Clicks. Shares. Comments.  It’s free.  It makes a difference.

 

 

21 comments so far.

21 responses to “Why Supporting Bloggers Is A Labor Of Love”

  1. i love so many of the bloggers you listed! Great post!

    Her Heartland Soul
    https://herheartlandsoul.com

  2. Heather says:

    thanks friend! Xoxo

  3. Greta says:

    Thanks for including me in such great company!

  4. Brandi says:

    I LOVE this, Shannyn! Everything about it is on point. Also, thank you for introducing me to a few new bloggers! If they come recommended by you, I know they’re good!

  5. Pia says:

    So many good points. I’ve totally been thinking a lot about the blogging community recently too. Sharing the love is the best!
    xx, Pia

    https://gymbagsandjetlags.com

  6. I have two thoughts. The first is that this a great post and blogging is definitely something that is costly and time consuming and it’s great to remember that we need to support it like any other art or small business. I actually haven’t had a lot of money to put into my blog, but what I have put in has been a lot for me, so I totally agree.

    That being said, I am guilty of being turned off by blogs I follow, because of sponsored posts. Not all of them, but some of them I just got completely turned off. Day after day of sponsored posts with companies I think don’t fit with their previous style or content. I get that they should make a living, of course, and believe me, I would love to be able to myself. I just know that in some cases it’s been too extreme and has caused the content I loved before suffer drastically.

    • Shannyn says:

      I understand that, and I think there’s a fine balance to be had between content and sponsored posts. I try my best to keep my sponsored posts in line with my brand. I’ll never support anything that could get my readers into debt, for example. That goes against my core beliefs. You have to recommend products you’re actually excited about, otherwise it’s pretty obvious you’re in it for the money. Also, whenever I do write sponsored posts, I also try to make it relevant to my readers or write a useful post around it.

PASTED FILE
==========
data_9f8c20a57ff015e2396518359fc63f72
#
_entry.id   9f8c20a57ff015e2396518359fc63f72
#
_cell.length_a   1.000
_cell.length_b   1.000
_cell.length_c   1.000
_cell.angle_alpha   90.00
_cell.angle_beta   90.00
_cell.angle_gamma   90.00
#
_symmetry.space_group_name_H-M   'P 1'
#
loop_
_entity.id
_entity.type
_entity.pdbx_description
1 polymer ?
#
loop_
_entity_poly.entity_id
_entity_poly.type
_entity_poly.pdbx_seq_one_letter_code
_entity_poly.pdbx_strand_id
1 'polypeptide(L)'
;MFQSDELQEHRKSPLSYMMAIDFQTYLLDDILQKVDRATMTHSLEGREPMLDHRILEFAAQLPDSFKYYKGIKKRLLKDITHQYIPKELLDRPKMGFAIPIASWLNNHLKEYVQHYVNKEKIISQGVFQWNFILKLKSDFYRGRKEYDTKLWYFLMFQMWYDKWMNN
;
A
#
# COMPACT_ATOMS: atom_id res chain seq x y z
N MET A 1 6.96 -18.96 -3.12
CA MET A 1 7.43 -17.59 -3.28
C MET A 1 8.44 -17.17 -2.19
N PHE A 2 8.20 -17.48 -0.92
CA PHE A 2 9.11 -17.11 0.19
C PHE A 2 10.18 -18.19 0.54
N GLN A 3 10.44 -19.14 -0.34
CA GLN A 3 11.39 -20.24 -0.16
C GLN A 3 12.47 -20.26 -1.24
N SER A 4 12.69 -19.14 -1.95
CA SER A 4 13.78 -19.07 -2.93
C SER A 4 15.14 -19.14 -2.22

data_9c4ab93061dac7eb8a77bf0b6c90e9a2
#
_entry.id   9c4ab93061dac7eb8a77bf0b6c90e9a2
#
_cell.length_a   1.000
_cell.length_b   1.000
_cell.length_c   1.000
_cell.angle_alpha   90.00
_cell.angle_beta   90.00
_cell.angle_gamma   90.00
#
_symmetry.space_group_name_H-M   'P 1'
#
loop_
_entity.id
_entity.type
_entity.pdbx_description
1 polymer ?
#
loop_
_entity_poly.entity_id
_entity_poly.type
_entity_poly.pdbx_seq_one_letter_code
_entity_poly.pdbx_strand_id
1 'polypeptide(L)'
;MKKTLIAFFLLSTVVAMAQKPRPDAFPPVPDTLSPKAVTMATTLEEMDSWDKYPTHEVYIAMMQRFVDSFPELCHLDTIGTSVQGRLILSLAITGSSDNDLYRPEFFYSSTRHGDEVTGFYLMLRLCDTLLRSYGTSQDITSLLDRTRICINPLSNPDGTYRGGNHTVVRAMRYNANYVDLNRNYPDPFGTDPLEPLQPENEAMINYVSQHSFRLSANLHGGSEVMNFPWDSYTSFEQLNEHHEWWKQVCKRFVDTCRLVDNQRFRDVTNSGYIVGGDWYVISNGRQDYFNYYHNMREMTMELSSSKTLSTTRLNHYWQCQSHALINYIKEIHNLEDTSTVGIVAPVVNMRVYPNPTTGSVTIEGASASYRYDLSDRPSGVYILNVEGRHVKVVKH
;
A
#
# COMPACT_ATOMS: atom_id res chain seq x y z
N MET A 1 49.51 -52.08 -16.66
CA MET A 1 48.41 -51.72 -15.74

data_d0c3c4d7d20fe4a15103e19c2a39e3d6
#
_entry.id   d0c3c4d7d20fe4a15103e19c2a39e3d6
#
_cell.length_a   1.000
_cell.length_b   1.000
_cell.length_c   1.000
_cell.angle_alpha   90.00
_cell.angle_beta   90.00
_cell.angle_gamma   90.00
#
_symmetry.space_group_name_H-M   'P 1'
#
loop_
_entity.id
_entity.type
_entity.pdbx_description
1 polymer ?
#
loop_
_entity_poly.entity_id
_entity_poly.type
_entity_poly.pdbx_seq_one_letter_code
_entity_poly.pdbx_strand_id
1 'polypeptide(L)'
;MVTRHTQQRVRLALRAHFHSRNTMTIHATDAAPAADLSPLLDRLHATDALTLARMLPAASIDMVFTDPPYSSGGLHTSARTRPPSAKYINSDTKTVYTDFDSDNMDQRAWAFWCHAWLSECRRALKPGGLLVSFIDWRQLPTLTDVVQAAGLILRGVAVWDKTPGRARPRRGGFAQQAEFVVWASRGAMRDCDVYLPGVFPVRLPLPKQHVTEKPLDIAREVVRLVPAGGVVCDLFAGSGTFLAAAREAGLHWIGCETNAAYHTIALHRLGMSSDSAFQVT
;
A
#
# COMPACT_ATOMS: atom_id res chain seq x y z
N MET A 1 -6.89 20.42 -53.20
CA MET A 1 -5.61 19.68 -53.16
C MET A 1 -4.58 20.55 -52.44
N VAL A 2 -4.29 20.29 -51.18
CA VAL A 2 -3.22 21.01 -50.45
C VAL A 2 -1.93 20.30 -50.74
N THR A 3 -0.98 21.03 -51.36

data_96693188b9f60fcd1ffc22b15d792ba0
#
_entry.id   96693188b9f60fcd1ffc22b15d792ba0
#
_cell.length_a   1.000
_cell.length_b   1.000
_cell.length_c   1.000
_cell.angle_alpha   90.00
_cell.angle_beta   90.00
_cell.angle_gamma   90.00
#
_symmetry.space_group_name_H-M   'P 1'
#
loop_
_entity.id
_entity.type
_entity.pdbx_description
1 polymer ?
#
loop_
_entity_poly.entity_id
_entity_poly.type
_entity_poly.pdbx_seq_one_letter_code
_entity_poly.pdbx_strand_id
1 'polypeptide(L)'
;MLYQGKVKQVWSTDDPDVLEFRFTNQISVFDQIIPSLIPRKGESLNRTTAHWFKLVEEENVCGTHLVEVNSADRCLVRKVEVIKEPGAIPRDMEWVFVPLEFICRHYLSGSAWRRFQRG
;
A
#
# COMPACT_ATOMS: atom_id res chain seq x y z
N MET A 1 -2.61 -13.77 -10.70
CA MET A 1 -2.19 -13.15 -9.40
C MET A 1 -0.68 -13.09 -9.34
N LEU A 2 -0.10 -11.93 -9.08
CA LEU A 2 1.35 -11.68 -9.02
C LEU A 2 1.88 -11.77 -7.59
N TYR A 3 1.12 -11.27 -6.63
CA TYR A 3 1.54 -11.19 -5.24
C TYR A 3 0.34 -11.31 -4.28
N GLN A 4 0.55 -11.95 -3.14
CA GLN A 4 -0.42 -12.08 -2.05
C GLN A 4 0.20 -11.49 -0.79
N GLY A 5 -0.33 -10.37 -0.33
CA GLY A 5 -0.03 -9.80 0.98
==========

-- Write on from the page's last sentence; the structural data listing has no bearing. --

Like you said, bloggers certainly deserve to make money off their hard work, but you have to be in tune with your audience to know what will work and what won’t. Thanks for sharing your thoughts!

  7. Emmie says:

    Thank you Shannyn!

  8. A big resounding YES to everything in this post. And thanks for the shout out!

  9. This is a really sweet post, Shannyn! I enjoy following you and learning from you. Thanks!!

  10. Esther JuLee says:

    Thank you so much for the link love. I don’t know what happened, but I wrote a much longer comment a few days ago and I don’t think it went through! Maybe it’s in your spam?

    Anyhow, I completely agree with everything you wrote in this post.

    I know there is no way we can afford to go on and post about as many local adventures as we do without the help of other brands.

    It takes a lot of work behind the scenes that other people cannot see. I hope that every blogger is being appreciated for what they put in. 🙂

    • Shannyn says:

      Thank you for responding again- I’m so sorry your comment didn’t appear! Blogging definitely takes more work than people realize. It’s not just about hitting publish on a post.